United States.Dept. of the Interior.Visual Arts Program
American artist and water reclamation
Place of publication, production, or execution:
1.4 linear ft.
Access Note / Rights:
Use of original papers requires an appointment and is limited to the Archives' Washington, D.C., Research Center. Contact Reference Services for more information.
The scattered papers of federal arts administrator John DeWitt date from 1962-1979, and measure 1.4 linear feet. The collection primarily documents 1970s arts programs organized by DeWitt while working for the U.S. Bureau of Reclamation, an agency of the Department of the Interior. Found within the papers are scattered correspondence concerning the department's art projects, including the Preservation of Endangered Species Art Program and activities of the Hereward Lester Cooke Foundation. There are letters from artists Vija Celmins, Lamar Dodd, and Ethel Magafan.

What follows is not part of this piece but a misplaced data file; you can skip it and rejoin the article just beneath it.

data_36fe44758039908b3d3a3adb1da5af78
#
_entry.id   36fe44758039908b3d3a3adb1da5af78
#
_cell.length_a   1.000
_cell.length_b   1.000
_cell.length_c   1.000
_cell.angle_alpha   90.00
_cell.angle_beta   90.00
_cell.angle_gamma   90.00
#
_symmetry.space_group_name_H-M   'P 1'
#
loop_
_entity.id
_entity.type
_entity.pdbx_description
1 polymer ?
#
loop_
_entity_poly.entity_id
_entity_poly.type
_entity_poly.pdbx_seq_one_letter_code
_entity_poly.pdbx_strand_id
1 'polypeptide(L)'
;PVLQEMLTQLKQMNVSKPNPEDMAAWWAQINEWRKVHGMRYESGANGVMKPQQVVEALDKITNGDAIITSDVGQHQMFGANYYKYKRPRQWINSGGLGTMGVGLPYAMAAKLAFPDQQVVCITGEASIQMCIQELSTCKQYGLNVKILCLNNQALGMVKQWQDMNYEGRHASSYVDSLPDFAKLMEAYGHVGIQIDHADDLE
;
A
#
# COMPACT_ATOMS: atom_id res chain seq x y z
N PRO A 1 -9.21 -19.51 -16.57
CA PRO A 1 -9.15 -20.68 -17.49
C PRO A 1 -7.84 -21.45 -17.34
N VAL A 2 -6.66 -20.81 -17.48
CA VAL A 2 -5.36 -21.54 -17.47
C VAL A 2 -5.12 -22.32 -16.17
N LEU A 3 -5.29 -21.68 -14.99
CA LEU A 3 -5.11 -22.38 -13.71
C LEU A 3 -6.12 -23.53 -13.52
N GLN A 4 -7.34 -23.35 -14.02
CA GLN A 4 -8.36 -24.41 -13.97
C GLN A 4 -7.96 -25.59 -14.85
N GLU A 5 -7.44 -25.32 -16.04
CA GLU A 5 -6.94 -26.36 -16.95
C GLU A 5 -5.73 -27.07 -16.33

John DeWitt papers, 1962-1979. Archives of American Art, Smithsonian Institution.
John DeWitt (1910-1984) was a wood sculptor and federal arts administrator in Washingon, D.C. As art program director, Bureau of Water Reclamation, Department of the Interior, De Witt invited a number of artists, including Norman Rockwell, Fritz Scholder, and Ralston Crawford, to depict the majesty of reclamation projects in the American West. An exhibition, of their work, THE AMERICAN ARTIST AND WATER RECLAMATION, opened at the National Gallery of Art in 1973 and travelled around the country. For the Bicentennial, as Director of the Visual Arts Program for the Department of the Interior, he organized AMERICA '76, a similar undertaking, hiring some 45 realist painters to depict a diverse range of Americana.
Donated 1987 by Miriam Hapgood DeWitt, wife of John DeWitt.
Archives of American Art, Smithsonian Institution, 750 9th St. NW, Washington, D.C. 20001